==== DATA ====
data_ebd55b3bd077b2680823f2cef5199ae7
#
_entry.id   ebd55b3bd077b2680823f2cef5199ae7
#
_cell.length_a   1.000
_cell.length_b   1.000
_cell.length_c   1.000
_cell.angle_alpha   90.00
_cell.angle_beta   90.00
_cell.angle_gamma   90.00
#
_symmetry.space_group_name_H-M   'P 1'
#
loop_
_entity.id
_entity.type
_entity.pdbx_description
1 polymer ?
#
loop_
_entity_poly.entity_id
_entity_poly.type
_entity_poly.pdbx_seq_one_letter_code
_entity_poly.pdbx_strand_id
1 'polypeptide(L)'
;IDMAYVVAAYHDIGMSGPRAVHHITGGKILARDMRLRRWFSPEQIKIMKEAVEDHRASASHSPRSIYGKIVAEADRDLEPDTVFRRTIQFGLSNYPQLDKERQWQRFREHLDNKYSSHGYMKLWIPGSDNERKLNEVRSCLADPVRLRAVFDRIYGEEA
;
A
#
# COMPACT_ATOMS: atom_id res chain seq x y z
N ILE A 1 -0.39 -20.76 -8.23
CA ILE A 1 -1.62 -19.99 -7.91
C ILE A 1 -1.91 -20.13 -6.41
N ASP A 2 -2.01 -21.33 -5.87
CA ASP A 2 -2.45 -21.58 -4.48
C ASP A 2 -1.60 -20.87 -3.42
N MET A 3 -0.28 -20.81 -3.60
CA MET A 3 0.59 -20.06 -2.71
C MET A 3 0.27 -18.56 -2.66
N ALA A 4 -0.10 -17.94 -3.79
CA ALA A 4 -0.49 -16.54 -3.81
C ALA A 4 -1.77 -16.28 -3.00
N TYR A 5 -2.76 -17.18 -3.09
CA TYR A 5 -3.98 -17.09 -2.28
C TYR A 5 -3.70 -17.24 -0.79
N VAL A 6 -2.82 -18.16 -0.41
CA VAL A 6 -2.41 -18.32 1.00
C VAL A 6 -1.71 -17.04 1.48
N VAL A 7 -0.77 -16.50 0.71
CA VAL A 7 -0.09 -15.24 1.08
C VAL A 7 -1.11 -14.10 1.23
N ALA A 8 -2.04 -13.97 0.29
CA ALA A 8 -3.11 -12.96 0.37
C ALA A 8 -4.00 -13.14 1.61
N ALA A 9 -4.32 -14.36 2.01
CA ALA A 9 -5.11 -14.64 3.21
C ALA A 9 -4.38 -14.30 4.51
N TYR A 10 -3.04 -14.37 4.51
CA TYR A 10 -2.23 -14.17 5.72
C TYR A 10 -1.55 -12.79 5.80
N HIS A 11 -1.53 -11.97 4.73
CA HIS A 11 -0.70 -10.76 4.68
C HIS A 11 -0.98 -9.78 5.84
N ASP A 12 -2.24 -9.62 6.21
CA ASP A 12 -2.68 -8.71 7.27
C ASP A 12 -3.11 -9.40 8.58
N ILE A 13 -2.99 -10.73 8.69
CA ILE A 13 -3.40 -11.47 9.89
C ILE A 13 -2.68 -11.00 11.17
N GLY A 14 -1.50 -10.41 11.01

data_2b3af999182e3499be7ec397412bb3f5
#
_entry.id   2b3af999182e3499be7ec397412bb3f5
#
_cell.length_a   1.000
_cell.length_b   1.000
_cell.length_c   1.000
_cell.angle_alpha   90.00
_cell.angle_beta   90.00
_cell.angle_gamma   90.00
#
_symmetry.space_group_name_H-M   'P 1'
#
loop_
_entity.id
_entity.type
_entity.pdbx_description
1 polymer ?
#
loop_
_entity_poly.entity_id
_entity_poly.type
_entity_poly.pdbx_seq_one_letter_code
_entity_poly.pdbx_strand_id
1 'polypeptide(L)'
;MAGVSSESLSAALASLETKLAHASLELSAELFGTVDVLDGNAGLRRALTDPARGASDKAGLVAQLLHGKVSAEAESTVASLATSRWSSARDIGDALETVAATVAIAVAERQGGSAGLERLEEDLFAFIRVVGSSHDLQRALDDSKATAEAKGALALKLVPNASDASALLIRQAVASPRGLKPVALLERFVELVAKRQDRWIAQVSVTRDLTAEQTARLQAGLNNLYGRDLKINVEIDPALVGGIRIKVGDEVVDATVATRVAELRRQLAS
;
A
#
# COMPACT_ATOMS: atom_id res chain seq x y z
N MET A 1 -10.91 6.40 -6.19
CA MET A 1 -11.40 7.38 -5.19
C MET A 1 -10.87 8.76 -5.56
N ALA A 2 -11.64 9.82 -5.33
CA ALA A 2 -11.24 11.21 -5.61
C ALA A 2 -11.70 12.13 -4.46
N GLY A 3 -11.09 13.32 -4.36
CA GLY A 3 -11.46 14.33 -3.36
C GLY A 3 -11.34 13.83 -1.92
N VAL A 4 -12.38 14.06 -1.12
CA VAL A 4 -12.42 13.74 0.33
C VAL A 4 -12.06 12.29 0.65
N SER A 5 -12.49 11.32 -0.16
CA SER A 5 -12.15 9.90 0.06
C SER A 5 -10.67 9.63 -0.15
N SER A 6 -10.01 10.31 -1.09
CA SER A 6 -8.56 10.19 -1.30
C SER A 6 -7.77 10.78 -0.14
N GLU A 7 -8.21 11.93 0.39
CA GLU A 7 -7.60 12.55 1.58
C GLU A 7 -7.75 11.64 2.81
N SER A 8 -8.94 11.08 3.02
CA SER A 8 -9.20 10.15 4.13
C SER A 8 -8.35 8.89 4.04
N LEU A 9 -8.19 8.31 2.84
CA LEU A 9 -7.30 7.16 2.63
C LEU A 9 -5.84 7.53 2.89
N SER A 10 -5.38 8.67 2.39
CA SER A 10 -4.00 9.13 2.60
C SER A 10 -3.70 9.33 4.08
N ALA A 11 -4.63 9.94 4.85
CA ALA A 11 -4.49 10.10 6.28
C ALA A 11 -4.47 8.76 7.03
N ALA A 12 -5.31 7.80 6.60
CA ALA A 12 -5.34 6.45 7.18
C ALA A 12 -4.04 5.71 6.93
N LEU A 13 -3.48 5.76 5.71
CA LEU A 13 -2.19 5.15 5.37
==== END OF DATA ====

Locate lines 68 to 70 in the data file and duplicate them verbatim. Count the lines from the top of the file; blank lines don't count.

CA ILE A 13 -3.40 -11.47 9.89
C ILE A 13 -2.68 -11.00 11.17
N GLY A 14 -1.50 -10.41 11.01